Charlie Brown goes backstage while Linus and Snoopy take their seats in the auditorium where the spelling bee is to be held. Back at home, the rest of the gang are tuning in to the spelling bee, which is being broadcast on television. The contestants stand up and they spell words correctly but one girl gets eliminated for spelling "Irritable" as "I-R-R-I-T-I-B-L-E". One by one, the other contestants are eliminated. A boy is eliminated when he misspells "tyranny" as "T-Y-R-R-A-N-Y." Another boy misspells "indispensable" as "I-N-D-I-S-P-E-N-S-I-B-L-E" and is disqualified. The boy with orange hair misspells "irresistible" as "I-R-R-E-S-I-S-T-A-B-L-E." Then he is off. The girl with black hair and a red shirt misspells "repetition" as "R-E-P-E-T-I-O-N." The girl with pigtails misspells "ingenious" as "I-N-G-E-N-U-O-U-S." Another girl is disqualified when she misspells "irremediable" as "I-R-R-I-M-È-I-D-A-B-L-È." Eventually, the only remaining contestants are Charlie Brown and one other boy.
After a long, tense duel between the two, Charlie Brown seems to be spelling at his very best and on the verge of victory. Sadly, Charlie Brown is then eliminated for misspelling, of all words, "beagle" as "B-E-A-G-E-L." Everyone lets out a huge scream; besides it being a relatively simple word, Snoopy is himself a beagle. An irate Lucy turns off the TV and screams to everyone that, "Owning 10% of Charlie Brown is 10% of nothing!". She then turns the TV back on and she angrily says "Charlie Brown...you...you make me mad!". Then she turns it off. A heartbroken Charlie Brown returns home along with Linus and Snoopy. When they get home at nighttime, no one is there to greet them.
The next day, Linus goes to Charlie Brown's house, where he meets Sally. She tells him that her brother has been in his room all day with the shades down. As Linus knocks on the door, Charlie Brown asks who it is. When Linus asks if he can come in, Charlie Brown replies morosely, "I don't care." Linus comes in and sees Charlie Brown lying in bed.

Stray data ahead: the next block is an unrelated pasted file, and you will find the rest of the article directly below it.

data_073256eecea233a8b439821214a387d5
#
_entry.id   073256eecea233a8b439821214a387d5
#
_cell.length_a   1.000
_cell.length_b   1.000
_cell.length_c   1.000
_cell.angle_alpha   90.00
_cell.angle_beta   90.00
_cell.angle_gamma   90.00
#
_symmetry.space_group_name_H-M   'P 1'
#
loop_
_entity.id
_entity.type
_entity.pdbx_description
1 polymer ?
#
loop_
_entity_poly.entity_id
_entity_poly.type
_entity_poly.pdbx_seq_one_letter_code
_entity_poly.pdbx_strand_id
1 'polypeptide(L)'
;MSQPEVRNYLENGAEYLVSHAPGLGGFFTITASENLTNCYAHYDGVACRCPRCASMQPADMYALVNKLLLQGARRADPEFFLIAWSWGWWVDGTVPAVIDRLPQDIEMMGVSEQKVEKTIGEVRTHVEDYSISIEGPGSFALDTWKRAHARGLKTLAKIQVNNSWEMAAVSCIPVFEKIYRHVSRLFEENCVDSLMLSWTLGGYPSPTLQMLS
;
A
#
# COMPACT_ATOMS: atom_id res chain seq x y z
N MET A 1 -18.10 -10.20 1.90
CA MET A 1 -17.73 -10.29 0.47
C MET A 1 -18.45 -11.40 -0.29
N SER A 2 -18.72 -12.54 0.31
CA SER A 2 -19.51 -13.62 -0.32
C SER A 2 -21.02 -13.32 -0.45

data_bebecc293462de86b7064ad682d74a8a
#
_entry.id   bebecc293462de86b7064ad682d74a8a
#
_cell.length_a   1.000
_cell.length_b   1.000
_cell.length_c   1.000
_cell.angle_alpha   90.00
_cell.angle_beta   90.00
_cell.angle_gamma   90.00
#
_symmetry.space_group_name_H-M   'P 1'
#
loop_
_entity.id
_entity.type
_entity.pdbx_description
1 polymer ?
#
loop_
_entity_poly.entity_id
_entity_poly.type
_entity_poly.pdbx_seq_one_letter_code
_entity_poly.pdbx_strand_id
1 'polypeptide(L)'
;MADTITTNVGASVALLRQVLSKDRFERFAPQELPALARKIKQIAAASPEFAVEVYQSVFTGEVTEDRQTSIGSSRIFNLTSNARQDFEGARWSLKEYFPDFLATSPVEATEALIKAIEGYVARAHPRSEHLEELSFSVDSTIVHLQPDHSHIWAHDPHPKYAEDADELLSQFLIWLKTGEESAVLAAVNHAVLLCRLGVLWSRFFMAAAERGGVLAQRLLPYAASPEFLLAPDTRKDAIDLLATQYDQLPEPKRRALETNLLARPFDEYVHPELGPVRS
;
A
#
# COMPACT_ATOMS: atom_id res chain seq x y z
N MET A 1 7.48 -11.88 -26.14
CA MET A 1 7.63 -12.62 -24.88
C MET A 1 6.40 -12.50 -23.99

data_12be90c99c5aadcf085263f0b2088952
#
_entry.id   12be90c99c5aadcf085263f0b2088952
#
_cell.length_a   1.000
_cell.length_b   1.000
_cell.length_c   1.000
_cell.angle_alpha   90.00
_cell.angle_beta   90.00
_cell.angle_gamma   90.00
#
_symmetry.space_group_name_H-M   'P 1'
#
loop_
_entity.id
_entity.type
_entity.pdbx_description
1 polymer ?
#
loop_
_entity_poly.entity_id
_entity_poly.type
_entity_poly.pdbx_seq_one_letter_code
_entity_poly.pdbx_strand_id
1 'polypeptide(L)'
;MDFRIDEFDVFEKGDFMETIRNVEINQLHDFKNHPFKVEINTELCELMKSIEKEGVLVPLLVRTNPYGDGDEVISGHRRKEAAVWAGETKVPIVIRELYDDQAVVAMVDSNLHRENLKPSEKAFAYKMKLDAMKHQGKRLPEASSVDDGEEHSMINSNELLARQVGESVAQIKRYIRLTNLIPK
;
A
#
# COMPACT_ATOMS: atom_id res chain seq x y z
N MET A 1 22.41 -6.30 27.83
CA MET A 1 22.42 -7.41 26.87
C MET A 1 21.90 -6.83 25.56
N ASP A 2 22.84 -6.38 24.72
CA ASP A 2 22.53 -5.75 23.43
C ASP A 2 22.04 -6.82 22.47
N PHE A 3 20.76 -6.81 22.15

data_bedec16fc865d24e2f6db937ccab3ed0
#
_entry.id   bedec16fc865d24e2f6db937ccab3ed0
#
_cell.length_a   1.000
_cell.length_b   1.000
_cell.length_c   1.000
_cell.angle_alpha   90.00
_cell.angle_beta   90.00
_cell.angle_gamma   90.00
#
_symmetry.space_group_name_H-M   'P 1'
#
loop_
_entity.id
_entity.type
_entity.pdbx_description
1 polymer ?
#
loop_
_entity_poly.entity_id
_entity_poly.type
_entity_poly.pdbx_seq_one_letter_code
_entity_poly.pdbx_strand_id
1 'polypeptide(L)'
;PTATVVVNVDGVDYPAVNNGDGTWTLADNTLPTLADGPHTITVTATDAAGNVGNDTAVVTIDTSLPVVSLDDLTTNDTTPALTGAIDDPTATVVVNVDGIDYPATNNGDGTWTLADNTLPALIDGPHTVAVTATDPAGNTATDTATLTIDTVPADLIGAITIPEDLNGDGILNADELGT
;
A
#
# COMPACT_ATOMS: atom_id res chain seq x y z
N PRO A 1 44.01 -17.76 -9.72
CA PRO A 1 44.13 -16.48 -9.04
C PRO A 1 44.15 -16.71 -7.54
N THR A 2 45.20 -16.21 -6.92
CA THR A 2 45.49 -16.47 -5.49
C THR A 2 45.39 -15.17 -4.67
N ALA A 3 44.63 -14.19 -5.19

When Linus mentions that the other children missed him at school, Charlie Brown replies that he is not going back to school again. Linus also questions why Charlie Brown also missed a baseball game, which, ironically, was the first game they had won all season. However, as Linus turns to go, he looks back at Charlie Brown. Although he acknowledges that Charlie Brown feels that he let everyone down by losing the spelling bee, he adds, "But did you notice something, Charlie Brown? The world didn't come to an end."
As Linus shuts the door, Charlie Brown thinks for a moment, gets dressed, and then goes outside where the other children are still playing marbles, jumping rope, and Lucy holding a football for him to kick. She says "Welcome home, Charlie Brown." Just as Linus said, he still has his whole life ahead of him to prove he is a winner.
- Bill Melendez – Snoopy
- Peter Robbins – Charlie Brown
- Glenn Gilger – Linus van Pelt
- Erin Sullivan – Sally Brown
- Andy Pforsich – Schroeder
- Pamelyn Ferdin – Lucy van Pelt